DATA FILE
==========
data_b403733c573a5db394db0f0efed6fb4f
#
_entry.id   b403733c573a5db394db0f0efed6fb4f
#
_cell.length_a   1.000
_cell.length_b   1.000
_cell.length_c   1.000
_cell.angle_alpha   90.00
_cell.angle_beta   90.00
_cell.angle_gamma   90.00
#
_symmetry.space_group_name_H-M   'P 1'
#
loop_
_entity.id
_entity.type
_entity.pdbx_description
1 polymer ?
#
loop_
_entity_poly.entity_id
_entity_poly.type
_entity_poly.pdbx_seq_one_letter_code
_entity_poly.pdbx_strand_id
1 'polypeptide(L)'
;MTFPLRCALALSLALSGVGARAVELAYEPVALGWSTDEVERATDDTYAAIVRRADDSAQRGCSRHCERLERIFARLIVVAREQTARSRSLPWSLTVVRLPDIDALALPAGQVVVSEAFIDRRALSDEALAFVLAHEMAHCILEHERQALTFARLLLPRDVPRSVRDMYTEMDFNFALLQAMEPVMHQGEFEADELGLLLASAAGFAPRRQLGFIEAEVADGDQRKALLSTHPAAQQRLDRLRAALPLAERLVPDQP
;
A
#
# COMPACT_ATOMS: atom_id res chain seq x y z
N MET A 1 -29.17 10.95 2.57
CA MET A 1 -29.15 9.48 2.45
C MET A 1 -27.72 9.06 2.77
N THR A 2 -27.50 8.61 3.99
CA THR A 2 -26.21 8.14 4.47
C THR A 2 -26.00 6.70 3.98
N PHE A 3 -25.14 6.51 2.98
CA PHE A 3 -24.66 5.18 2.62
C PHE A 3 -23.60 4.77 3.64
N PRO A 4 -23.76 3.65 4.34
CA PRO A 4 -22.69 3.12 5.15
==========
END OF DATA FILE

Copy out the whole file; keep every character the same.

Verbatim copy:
data_b403733c573a5db394db0f0efed6fb4f
#
_entry.id   b403733c573a5db394db0f0efed6fb4f
#
_cell.length_a   1.000
_cell.length_b   1.000
_cell.length_c   1.000
_cell.angle_alpha   90.00
_cell.angle_beta   90.00
_cell.angle_gamma   90.00
#
_symmetry.space_group_name_H-M   'P 1'
#
loop_
_entity.id
_entity.type
_entity.pdbx_description
1 polymer ?
#
loop_
_entity_poly.entity_id
_entity_poly.type
_entity_poly.pdbx_seq_one_letter_code
_entity_poly.pdbx_strand_id
1 'polypeptide(L)'
;MTFPLRCALALSLALSGVGARAVELAYEPVALGWSTDEVERATDDTYAAIVRRADDSAQRGCSRHCERLERIFARLIVVAREQTARSRSLPWSLTVVRLPDIDALALPAGQVVVSEAFIDRRALSDEALAFVLAHEMAHCILEHERQALTFARLLLPRDVPRSVRDMYTEMDFNFALLQAMEPVMHQGEFEADELGLLLASAAGFAPRRQLGFIEAEVADGDQRKALLSTHPAAQQRLDRLRAALPLAERLVPDQP
;
A
#
# COMPACT_ATOMS: atom_id res chain seq x y z
N MET A 1 -29.17 10.95 2.57
CA MET A 1 -29.15 9.48 2.45
C MET A 1 -27.72 9.06 2.77
N THR A 2 -27.50 8.61 3.99
CA THR A 2 -26.21 8.14 4.47
C THR A 2 -26.00 6.70 3.98
N PHE A 3 -25.14 6.51 2.98
CA PHE A 3 -24.66 5.18 2.62
C PHE A 3 -23.60 4.77 3.64
N PRO A 4 -23.76 3.65 4.34
CA PRO A 4 -22.69 3.12 5.15